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Learning to use stainless steel cookware

post #1 of 4
Thread Starter 

My fiance and I are registering for gifts for our wedding and we have a dilemma on which cookware to register for.

We both love to cook. I'd say we are way more adventurous and better than your average armature cook. Let's just say the "quickest" meal we make is a pizza, but it's never ordered out or from the freezer.

 

We currently have a few hand-me-down Calphalon items that have seen better days in terms of appearances, but still work very well. Although we only have three pieces, we prefer to use these pieces over some of the other mish mash that we have in our cupboard (QVC's Cook's Essentials, Farberware, etc.)  Basically, anything with that non-stick "coating" is not our cooking style. Now, I know that most Calphalon cookware is marketed as "non-stick", but because of the age of the hand-me-downs we have and the way it feels/looks, if it was ever coated with anything, it no longer is. 

 

With that said, we are strongly considering registering for All-Clad stainless steel cookware. My biggest concern is that I won't be a good cook with it! Is it that big of a difference cooking with SS vs. non-stick? What do I have to do differently when cooking? I don't care about clean up- my pots and pans are not meant to be displayed for looks, they are meant to be USED- and used often! 

Can anyone who has/does use both types of cookware explain what they do differently when they cook with SS vs. the analon non-stick? Will food be prepared better or worse on either type? 

 

We are trying to decide between All-Clad SS and Calphalon Unison. We've read reviews on both, but it doesn't answer my question. 

 

 

Thanks everyone for your help!

post #2 of 4

Hi, Chefpms. Welcome to Cheftalk.

 

The whole "secret" of using stainless steel cookware is to lower the heat. Medium high is about the hottest you ever want to go, and most cooking is done on the low- to medium- settings. Overheating causes discoleration of the cookware and burning/sticking of the food.

 

One practical consideration is that you should be pre-heating the cookware, so that it comes up to the temperature at which you intend cooking. That is, instead of cranking up the heat and then lowering it, you want to heat the pan slowly until it's ready. This too helps prevent sticking.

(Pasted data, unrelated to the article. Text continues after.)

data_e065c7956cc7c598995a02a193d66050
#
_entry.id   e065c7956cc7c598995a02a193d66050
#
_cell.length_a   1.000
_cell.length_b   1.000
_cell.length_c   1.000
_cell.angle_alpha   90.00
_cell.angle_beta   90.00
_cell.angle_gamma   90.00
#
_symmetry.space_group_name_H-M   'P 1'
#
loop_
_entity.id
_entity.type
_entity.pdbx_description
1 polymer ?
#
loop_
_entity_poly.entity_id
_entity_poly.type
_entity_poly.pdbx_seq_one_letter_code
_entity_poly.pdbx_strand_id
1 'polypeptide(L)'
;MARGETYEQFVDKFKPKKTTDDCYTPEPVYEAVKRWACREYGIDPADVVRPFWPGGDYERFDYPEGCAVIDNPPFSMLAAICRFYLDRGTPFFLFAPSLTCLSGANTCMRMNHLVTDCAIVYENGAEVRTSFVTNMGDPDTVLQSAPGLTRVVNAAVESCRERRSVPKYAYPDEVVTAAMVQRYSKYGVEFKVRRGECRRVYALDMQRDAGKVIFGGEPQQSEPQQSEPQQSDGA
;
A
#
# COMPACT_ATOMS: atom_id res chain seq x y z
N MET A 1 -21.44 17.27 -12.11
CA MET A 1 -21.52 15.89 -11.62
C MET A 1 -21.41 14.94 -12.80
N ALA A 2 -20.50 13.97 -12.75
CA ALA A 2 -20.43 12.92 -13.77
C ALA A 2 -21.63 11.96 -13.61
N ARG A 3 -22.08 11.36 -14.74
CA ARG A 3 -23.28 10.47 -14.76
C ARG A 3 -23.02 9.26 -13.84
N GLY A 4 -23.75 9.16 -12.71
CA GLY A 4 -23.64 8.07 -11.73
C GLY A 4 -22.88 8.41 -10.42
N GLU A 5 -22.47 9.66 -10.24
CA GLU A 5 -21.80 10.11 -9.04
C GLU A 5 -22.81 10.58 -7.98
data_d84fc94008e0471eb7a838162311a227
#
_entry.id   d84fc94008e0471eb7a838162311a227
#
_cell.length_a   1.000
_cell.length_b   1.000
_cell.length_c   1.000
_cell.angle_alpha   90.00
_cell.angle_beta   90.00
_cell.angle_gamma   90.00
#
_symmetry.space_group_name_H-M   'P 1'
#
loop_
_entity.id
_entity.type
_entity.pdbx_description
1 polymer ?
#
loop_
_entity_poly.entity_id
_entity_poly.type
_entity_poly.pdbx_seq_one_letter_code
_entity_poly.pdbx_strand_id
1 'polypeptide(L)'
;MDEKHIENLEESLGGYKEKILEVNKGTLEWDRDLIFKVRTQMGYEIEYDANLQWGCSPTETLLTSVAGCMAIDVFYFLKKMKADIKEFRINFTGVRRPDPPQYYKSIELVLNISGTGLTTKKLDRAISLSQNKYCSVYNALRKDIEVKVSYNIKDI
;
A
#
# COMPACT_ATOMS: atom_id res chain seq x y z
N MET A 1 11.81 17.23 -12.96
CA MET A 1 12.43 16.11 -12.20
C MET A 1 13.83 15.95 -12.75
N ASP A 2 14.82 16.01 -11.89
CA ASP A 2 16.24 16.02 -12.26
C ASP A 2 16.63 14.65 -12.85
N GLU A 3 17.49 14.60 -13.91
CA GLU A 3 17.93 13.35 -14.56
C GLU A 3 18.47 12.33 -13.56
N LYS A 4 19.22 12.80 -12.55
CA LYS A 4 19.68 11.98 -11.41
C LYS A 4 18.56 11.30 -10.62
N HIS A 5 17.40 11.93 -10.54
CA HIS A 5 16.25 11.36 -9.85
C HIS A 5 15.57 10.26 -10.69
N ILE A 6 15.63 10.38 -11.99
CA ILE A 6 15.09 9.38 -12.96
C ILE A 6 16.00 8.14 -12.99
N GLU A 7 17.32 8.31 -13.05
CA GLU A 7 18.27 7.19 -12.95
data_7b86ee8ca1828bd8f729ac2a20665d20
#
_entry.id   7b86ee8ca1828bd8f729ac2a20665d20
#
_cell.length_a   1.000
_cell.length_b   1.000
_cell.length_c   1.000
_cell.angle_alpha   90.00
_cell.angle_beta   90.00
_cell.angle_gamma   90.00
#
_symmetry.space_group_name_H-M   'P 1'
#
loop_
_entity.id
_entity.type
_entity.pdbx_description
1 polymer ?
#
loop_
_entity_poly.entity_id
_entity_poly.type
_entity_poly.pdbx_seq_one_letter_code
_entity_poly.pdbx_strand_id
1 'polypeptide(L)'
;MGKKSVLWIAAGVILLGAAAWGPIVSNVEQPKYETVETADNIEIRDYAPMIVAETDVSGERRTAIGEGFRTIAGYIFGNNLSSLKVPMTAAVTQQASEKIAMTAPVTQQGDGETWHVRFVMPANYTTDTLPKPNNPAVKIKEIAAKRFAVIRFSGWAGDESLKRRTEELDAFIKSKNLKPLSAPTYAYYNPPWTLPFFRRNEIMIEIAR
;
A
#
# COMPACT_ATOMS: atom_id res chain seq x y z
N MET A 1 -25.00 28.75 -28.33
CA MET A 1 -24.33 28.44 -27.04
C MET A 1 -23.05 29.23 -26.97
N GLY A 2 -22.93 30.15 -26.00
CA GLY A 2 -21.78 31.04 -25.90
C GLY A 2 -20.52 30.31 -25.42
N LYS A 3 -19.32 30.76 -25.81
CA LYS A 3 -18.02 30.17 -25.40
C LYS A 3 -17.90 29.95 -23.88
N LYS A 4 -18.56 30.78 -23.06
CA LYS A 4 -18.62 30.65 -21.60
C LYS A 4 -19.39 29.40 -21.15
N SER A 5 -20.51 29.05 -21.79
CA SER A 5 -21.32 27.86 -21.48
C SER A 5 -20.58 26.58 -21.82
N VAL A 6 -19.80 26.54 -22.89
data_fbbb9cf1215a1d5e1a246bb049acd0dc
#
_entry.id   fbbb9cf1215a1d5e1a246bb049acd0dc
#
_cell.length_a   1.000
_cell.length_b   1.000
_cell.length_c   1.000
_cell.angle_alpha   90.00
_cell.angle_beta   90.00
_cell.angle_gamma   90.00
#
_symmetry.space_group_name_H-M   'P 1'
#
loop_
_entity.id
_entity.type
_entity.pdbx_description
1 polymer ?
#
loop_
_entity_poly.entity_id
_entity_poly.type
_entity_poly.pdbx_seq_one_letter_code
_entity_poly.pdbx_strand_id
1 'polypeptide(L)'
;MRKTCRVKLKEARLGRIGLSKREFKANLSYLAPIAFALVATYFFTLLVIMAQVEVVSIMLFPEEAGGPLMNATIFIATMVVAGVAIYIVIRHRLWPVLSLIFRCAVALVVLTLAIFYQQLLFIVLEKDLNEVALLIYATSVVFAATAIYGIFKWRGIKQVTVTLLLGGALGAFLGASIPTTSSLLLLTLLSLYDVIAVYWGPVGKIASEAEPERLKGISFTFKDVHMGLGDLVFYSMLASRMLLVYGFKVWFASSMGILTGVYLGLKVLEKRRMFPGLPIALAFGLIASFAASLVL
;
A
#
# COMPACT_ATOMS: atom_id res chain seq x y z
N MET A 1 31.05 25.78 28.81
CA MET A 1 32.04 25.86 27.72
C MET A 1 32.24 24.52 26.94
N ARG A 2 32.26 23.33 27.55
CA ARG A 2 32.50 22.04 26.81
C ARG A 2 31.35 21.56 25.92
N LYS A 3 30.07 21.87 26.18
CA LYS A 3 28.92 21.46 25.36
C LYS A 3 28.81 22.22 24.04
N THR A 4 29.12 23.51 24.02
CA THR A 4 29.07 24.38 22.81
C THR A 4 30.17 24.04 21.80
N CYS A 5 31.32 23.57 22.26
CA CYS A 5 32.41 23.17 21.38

You may find, too, if you've been using the non-stick, that a bit more oil is needed for some things.

 

But, frankly, I don't think you'll have much of a problem making the transition.

 

That said, I have no use for All-Clad. It's overly expensive, compared to similar products from other makers. And, in my experience, All-Clad does not stand behind its products. The best warranty in the world is useless if the company doesn't back it. So, if it were me, I'd go with other brands.

They have taken the oath of the brother in blood, in leavened bread and salt. Rudyard Kipling
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They have taken the oath of the brother in blood, in leavened bread and salt. Rudyard Kipling
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post #3 of 4
What calphalon do you currently use? Calphalon has an amazing warranty with their higher end cookware. The calphalon one, unison, commercial all have lifetime warranty. I am pretty sure the try ply has the same warranty but much less than the all clad. You should get the same results out of these as with the all clad.

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post #4 of 4

You can buy a simmer mat (ring) from any decent cook store. Cheap and very handy. They are really only any good for domestic use though. It gives you a "half gear" for want of a better term.

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